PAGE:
Biological Aspects of Monocyte Chemoattractant Protein-1 (MCP-1)
In 1973, Altman et al. published a paper entitled “A human mononuclear leukocyte chemotactic factor: characterization, specificity and kinetics of production by homologous leukocytes” (1). They reported that stimulation by tuberculin (PPD) of blood mononuclear leukocytes from individuals with a positive skin test to tuberculin caused production of a chemotactic factor for human monocytes. Since addition of PPD to leucocytes from PPD-negative subjects did not elicit the factor, the authors suggested that it was an in vitro correlate of delayed hypersensitivity and could account for recruitment of macrophages in cellular immune reactions. The factor was a heat stable macromolecule with a molecular mass, estimated by gel filtration, of about 12,500 daltons. Altman later referred to this molecule as leukocyte-derived chemotactic factor, or LDCF (2). In 1989, we reported the purification to homogeneity of the predominant chemotactic activity for monocytes in culture fluids of PHA-stimulated human mononuclear leukocytes (3). We suggested that this 8700 dalton protein, called MCP-1, is the attractant studied by Altman et al. fifteen years earlier. The present communication addresses the possible role of MCP-1 in cellular immunity. Other biological aspects of MCP-1 were recently reviewed (4).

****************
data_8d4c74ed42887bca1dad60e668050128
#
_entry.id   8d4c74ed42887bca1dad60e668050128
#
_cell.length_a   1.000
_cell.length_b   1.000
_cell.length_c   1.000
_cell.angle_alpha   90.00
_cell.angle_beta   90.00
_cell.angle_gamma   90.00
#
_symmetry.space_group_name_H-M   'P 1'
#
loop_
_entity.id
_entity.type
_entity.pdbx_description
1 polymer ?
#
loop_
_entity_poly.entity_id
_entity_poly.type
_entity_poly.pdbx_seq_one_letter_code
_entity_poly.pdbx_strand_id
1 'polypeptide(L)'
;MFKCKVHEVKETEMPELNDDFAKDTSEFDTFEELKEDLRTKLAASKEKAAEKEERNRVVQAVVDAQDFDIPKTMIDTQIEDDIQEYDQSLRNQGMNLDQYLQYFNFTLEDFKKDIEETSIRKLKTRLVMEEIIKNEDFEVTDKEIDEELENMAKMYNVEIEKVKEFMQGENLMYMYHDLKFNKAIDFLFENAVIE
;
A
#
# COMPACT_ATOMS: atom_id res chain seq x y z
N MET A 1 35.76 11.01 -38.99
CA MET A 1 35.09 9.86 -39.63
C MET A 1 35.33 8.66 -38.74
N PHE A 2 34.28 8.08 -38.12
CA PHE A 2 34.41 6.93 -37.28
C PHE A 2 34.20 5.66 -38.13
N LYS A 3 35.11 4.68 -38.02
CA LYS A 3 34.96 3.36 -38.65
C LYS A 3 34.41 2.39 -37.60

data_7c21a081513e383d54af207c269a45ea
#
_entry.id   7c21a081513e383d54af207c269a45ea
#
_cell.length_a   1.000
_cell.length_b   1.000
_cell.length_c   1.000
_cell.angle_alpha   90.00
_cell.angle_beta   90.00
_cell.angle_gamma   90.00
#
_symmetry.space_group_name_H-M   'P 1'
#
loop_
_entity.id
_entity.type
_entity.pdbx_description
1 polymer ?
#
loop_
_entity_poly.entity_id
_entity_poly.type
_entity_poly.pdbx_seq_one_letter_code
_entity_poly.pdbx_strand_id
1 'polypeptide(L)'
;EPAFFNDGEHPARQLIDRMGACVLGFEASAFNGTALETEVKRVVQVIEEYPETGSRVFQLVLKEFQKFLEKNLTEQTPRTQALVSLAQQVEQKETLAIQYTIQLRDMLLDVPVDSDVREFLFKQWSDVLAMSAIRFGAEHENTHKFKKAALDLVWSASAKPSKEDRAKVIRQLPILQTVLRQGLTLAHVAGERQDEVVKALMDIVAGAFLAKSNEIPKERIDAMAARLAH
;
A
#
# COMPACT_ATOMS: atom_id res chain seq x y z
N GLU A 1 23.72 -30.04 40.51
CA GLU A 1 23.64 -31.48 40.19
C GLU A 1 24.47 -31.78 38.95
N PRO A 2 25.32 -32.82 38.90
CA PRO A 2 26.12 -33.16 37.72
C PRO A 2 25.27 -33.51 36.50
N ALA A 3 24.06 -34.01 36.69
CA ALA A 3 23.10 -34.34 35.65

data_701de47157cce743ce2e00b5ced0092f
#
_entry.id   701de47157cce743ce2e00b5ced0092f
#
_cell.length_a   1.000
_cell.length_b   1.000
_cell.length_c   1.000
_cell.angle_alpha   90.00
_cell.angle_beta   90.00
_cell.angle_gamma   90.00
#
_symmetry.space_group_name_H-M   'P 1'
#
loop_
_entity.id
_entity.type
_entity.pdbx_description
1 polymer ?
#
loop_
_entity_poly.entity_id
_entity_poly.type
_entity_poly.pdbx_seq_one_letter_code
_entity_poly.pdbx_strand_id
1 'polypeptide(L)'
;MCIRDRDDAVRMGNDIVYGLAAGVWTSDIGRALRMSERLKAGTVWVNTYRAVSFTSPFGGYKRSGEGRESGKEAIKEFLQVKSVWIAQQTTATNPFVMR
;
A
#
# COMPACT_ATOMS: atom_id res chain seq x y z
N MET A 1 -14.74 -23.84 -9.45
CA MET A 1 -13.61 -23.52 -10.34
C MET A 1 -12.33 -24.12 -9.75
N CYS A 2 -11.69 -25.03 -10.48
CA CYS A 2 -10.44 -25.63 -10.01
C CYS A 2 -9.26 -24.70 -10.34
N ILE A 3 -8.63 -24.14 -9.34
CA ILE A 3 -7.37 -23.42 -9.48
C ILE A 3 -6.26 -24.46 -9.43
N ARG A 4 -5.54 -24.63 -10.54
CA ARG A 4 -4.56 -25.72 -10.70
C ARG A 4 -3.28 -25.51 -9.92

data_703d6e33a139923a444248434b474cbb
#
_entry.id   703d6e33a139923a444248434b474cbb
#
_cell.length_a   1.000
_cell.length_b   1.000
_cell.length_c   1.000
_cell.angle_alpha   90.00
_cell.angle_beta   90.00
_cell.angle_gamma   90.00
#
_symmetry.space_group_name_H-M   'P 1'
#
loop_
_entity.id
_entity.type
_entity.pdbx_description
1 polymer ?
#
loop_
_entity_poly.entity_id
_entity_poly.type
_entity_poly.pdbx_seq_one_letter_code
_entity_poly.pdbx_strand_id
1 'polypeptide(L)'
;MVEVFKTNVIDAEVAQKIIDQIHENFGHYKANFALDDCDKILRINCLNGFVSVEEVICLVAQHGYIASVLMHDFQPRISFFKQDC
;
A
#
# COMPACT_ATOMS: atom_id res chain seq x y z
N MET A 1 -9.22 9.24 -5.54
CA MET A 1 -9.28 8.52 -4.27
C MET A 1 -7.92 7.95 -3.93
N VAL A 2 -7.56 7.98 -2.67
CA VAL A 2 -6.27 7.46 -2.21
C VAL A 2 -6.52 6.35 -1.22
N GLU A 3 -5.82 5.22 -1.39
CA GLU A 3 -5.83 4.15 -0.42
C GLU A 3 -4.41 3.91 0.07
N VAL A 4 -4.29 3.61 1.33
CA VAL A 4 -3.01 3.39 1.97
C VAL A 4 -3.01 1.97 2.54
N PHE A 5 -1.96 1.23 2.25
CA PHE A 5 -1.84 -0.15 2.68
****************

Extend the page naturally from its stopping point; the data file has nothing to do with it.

KeywordsCulture Fluid Allergic Contact Dermatitis Chemotactic Activity Positive Skin Test Mononuclear Leukocyte
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